Combining Groovy and Java

Combining Groovy and Java

Everybody refactors (I hope). But what if your standard refactoring just isn’t good enough? Take the next step in refactoring into Groovy code and see how easy it is to integrate Groovy into your existing Java projects.

The challenge

While working on a project lately, I encountered (something like) the following code:

// The result list 
ArrayList result = new ArrayList(); 
// First, we create a document based on a URL 
URL url = new URL(configLocation); 
URLConnection connection = url.getConnection();
InputStream in = connection.getInputStream(); 
DocumentBuilderFactory factory = DocumentBuilderFactory.newInstance(); 
factory.setValidating(false); 
DocumentBuilder builder = factory.newDocumentBuilder(); 
Document document = builder.parse(inputStream); 
// ..  then, do some XPath queries 
XPathFactory xPathFactory = XPathFactory.newInstance(); 
XPath xpath = xPathFactory.newXPath(); 
NodeList nodeList = (NodeList) xpath.evaluate("/user/address", document, XPathConstants.NODESET); 
// And loop through the results 
for (int i = 0; i < nodeList.getLength(); i++) { 
    final Node node = nodeList.item(i); 
    XPath xpath = XPathFactory.newInstance().newXPath(); 
    // Read parameters from XML file using XPath 
    String name = (String) xpath.evaluate("name", node, XPathConstants.STRING); 
    result.add(name); 
}

First, this code tries to read from a URL to retrieve an XML file. Then it tries to execute some XPath queries to retrieve a NodeList, and for each item in the NodeList it adds an item to a result List. I omitted the error handling, because that would make the code example even longer.

As you might agree, the above code is quite hard to read, and gives a lot of overhead in trying to accomplish the task at hand.

While this code could probably be optimized and shorted considerably, I thought this code was ugly enough to be replaced completely. I considered my options, and I decided it would be a nice exercise for using a bit of Groovy to do the XML parsing for me, and replace the current Java code by Groovy code while maintaining the same level of functionality.

For those totally unfamiliar with Groovy, I suggest checking the Groovy website. It contains a lot of documentation and code examples. In short, Groovy is a Dynamic Scripting Language. It’s not a port, like JRuby, but has been specifically designed for working with Java.

To replace the code, I had to make sure it would:

  1. Provide the same level of functionality afterward
  2. Have less overhead
  3. Would integrate into our build system (Maven 2)

The solution

So, let’s begin at point 1. We need a bit of Groovy code to load a url, parse some XML, and build some Java objects with it. The following code does just that:

package groovy 

import com.xebia.domain.Address 
import com.xebia.domain.AddressDownloader 

class GroovyAddressDownloader implements AddressDownloader { 
    // implement the method just like in java 
    public List download() { 
        // define the location of the source url 
        def url = "http://www.foobar.com/address.xml" 
        // use the automatically imported groovy.util.XmlParser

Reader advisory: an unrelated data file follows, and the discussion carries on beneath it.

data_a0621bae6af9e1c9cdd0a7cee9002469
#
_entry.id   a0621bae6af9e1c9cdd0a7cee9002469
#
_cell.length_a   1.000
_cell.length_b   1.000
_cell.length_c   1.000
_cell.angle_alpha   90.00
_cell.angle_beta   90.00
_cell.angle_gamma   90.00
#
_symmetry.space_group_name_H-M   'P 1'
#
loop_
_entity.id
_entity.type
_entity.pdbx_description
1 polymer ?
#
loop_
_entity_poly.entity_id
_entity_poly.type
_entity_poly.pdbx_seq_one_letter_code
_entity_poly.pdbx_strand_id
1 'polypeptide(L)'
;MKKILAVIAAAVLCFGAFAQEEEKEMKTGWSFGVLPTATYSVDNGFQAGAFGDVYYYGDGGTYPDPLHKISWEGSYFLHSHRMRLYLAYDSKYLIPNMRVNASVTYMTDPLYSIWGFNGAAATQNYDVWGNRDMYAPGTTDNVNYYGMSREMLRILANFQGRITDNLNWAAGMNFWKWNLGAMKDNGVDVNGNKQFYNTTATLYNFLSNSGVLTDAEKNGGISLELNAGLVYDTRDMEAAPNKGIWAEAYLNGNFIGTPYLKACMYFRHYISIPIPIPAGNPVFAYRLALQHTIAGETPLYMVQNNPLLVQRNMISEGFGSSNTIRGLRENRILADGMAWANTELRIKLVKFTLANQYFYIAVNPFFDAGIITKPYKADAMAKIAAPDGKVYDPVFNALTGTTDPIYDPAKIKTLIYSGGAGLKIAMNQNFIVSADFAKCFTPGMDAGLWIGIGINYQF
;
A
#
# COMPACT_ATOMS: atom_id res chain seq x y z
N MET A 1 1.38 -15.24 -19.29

// to parse the source 
        def xmlFeed = new XmlParser().parse(url); 
        // create a new list 
        def list = [] 
        // loop through all the xml elements using dynamic methods 
        xmlFeed.address.each {item -> 
            // retrieve the content of the root/address/name element 
            def value = item.name.text() 
            // create a new address using a dynamic constructor 
            // and add it to the list 
            list << new Address(name: value); 
        } 
        return list 
    } 
}

As you can see, even with the above example consisting of 50% comments, it’s still shorter and more complete than the Java version. The Groovy code is very consistent and provides almost no overhead in parsing the XML. The above example uses quite some Groovy magic, like closures, dynamic methods, shorthand method, etc.

Getting it to work

When I type the following in my favorite IDE:

import groovy.GroovyAddressDownloader; 
AddressDownloader addressDownloader = new GroovyAddressDownloader();
List addresses = addressDownloader.download();

And press CTRL+SHIFT+F10 (Run), it works! IntelliJ 7.0 supports Groovy (and Grails) out of the box, and does a very good job at providing a lot of the functionality Java developers are used to these days (syntax highlighting, code completion, refactoring, etc).

Integrating it with Maven

But we’re not there yet! We don’t use IntelliJ as our build, but we use Maven 2. Fortunately for us, a the beginning of December a new version of the Groovy Maven Plugin was released. This plugin makes it easy to compile Java, Groovy or a combination of both in one project. All we need to do for this is edit our Maven pom.xml to include the Groovy plugin, and change the settings.xml to include the codehaus repository.

The following lines of XML need to be added to the pom.xml:

 
	org.codehaus.mojo.groovy 
	groovy-maven-plugin 
	 
		 
			 
				generateStubs 
				compile 
			 
		 
	 

A small explanation from the Groovy Maven Plugin:

It works by adding an extra goal execution to generate stubs during the generate-sources and generate-test-sources phases. These stubs are created from your Groovy source files and translated into minimal Java sources (containing JavaDoc, classes, fields, methods, etc. but omitting the implementation details. This allows Maven's maven-compiler-plugin to be invoked as normal to compile Java sources and the Groovy Java stubs, thus allowing the compilation to resolve classes. After the normal Java compile, the Groovy compiler kicks in and then re-generates the real classes into places and everything is happy happy. In short: this makes sure your Java code can use the Groovy code, and vice verse.